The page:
Breast Milk Policy
Breastfeeding is a powerful intervention in the prevention of disease and promotion of health in both infant and mother in the short and long term.
Yet breastfeeding rates in the UK are among the lowest worldwide, resulting in increased preventable illnesses for children and mothers and substantial associated costs to the health service.
Because infant feeding is socially patterned, low breastfeeding rates have a serious impact on inequalities in health.
The advantage of financial support (incentives) is its ability to attract and engage its target audience. The impact of financial support (incentives) to women for breastfeeding is a relatively unexplored area.
Further information about the benefits of breastfeeding, breastfeeding in the UK and the use of financial incentives is available at the links on the right of this page.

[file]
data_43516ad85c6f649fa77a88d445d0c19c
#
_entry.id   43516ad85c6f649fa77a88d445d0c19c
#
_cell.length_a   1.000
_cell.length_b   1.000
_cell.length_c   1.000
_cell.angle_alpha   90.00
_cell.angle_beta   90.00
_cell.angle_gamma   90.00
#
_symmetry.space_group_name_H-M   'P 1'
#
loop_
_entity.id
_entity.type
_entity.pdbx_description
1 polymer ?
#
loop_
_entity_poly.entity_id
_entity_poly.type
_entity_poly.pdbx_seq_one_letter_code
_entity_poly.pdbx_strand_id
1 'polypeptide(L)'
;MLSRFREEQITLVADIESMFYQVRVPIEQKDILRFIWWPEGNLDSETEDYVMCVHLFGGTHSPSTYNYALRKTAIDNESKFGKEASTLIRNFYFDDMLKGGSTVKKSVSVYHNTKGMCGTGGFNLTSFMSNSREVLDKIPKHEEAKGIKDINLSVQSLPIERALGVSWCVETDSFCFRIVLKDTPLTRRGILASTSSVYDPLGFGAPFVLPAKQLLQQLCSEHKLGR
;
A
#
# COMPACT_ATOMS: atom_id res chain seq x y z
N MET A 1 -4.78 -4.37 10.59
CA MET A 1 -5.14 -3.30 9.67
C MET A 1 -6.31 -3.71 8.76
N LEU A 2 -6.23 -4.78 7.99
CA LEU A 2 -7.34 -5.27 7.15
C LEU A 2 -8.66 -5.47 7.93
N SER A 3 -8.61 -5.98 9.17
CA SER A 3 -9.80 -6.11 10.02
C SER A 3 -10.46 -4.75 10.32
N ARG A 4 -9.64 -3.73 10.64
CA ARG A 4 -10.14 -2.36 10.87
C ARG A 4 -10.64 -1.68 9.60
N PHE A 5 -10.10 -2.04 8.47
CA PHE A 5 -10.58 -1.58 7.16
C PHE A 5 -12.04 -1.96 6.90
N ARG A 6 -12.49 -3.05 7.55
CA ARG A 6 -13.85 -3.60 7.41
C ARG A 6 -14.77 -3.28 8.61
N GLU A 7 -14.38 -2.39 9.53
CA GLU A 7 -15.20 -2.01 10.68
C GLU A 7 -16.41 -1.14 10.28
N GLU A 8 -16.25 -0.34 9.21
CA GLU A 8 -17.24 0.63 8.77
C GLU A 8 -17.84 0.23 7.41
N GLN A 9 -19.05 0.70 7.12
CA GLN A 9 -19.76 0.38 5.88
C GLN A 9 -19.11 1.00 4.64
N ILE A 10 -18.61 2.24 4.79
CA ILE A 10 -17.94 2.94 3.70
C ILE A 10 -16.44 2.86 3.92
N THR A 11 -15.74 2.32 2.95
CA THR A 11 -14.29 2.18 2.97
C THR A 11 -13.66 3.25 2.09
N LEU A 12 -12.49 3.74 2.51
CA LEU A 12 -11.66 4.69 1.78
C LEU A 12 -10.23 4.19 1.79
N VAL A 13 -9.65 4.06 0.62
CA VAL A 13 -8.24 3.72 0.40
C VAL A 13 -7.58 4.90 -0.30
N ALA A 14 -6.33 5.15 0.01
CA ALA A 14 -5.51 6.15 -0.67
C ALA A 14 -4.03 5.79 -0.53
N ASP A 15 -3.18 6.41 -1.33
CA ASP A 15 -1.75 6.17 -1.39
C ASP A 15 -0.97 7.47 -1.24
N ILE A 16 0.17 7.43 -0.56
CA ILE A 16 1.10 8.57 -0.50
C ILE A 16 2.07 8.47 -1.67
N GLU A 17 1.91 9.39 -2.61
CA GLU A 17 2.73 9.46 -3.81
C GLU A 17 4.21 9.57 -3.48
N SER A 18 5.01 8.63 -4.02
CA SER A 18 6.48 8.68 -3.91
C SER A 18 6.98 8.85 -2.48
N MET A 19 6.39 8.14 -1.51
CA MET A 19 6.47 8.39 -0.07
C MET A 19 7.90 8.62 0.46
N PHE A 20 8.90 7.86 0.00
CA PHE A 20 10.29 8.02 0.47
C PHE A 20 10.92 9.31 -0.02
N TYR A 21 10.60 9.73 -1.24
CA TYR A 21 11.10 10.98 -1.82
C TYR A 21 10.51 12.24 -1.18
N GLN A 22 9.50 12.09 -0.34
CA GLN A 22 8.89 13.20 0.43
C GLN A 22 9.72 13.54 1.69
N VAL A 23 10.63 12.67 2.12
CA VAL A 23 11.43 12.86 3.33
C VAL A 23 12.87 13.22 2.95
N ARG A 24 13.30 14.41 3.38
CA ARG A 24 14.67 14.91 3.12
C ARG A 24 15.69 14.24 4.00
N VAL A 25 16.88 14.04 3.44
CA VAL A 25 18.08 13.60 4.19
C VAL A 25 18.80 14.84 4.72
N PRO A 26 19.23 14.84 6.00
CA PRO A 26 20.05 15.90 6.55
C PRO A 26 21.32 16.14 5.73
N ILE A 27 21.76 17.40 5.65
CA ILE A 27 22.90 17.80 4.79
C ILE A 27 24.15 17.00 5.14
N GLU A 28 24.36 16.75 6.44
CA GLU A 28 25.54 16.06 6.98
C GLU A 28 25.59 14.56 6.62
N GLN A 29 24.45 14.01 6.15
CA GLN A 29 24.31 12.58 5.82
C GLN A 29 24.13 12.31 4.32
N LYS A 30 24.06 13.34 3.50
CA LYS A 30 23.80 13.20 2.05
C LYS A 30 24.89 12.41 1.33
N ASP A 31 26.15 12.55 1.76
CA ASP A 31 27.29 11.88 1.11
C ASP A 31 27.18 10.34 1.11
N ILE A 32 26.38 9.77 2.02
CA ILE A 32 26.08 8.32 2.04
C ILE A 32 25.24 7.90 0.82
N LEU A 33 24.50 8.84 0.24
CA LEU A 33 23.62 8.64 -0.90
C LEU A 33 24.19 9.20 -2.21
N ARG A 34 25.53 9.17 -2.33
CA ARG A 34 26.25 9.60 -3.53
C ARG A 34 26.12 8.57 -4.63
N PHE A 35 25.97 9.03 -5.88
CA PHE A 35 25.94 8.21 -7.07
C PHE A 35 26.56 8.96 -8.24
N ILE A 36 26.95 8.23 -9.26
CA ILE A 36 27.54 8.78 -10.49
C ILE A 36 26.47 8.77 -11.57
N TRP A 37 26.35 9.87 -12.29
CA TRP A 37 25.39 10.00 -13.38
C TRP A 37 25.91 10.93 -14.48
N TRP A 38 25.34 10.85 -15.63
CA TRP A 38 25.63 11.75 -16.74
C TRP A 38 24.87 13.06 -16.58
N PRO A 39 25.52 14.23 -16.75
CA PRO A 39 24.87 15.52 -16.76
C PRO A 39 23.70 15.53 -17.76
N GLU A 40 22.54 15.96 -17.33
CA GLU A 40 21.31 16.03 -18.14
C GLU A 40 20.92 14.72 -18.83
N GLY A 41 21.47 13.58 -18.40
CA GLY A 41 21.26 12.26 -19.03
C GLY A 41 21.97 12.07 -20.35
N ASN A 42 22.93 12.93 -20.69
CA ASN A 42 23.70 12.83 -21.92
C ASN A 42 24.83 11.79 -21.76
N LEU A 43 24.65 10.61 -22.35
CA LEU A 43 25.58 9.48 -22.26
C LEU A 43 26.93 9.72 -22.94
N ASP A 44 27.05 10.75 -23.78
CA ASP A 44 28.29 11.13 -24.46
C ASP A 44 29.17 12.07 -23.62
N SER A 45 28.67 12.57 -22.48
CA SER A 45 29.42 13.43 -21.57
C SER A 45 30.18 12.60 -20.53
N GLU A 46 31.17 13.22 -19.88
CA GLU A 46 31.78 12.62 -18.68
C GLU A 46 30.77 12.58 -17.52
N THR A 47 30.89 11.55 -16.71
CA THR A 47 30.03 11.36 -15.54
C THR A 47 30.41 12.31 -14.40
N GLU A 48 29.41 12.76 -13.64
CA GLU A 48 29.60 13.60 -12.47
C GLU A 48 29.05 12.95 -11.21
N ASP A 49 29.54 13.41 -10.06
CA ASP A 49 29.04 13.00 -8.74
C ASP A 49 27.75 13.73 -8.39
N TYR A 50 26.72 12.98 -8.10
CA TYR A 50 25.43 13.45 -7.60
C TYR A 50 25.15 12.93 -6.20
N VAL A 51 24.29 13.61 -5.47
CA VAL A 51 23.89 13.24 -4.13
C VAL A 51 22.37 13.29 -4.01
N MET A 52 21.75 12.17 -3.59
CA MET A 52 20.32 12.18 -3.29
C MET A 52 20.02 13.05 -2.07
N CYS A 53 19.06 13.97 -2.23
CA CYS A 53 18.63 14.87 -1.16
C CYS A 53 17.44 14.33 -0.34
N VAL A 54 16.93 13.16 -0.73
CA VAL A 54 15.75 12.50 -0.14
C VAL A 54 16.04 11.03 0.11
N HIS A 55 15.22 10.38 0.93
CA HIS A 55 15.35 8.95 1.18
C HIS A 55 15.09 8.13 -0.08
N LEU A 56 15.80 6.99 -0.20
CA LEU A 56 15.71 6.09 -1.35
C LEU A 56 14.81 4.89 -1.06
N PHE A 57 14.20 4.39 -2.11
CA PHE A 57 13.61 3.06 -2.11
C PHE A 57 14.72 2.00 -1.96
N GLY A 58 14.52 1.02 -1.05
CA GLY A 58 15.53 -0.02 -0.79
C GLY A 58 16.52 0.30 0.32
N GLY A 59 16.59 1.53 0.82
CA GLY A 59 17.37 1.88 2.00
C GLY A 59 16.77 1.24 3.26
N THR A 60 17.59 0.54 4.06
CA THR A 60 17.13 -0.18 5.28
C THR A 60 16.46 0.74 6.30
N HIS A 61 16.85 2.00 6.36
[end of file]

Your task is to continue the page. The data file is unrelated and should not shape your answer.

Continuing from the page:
NOSH (NOurishing Start for Health)
The NPRI-funded NOSH (NOurishing Start for Health) study was testing the feasibility, acceptability and effectiveness (both clinical/public health and cost effectiveness) of offering financial support (vouchers) for breastfeeding in a few areas in South Yorkshire and Derbyshire which had low 6-8 breastfeeding rates. It was hoped that offering vouchers to mothers would increase the prevalence and duration of breastfeeding.
The study had three stages, each with success criteria for progression to the next stage:
- A) Development Stage: developing the intervention (completed June 2013)
- B) Feasibility Stage: testing the feasibility and deliverability of the intervention (completed July 2014)
- C) Evaluation Stage: assessing the impact of the intervention using a cluster Randomised Controlled Trial and mixed methods process/context evaluation (completed September 2016)
The results of this study will be used to inform commissioners and other public health decision makers as to the acceptability, feasibility and cost-effectiveness of behaviour change support in the form of vouchers to mothers to breastfeed in neighbourhoods with low breastfeeding rates. If effective, the intervention could have a major impact on the long-term health of the population, reducing the risk of disease in infancy, childhood, and adulthood.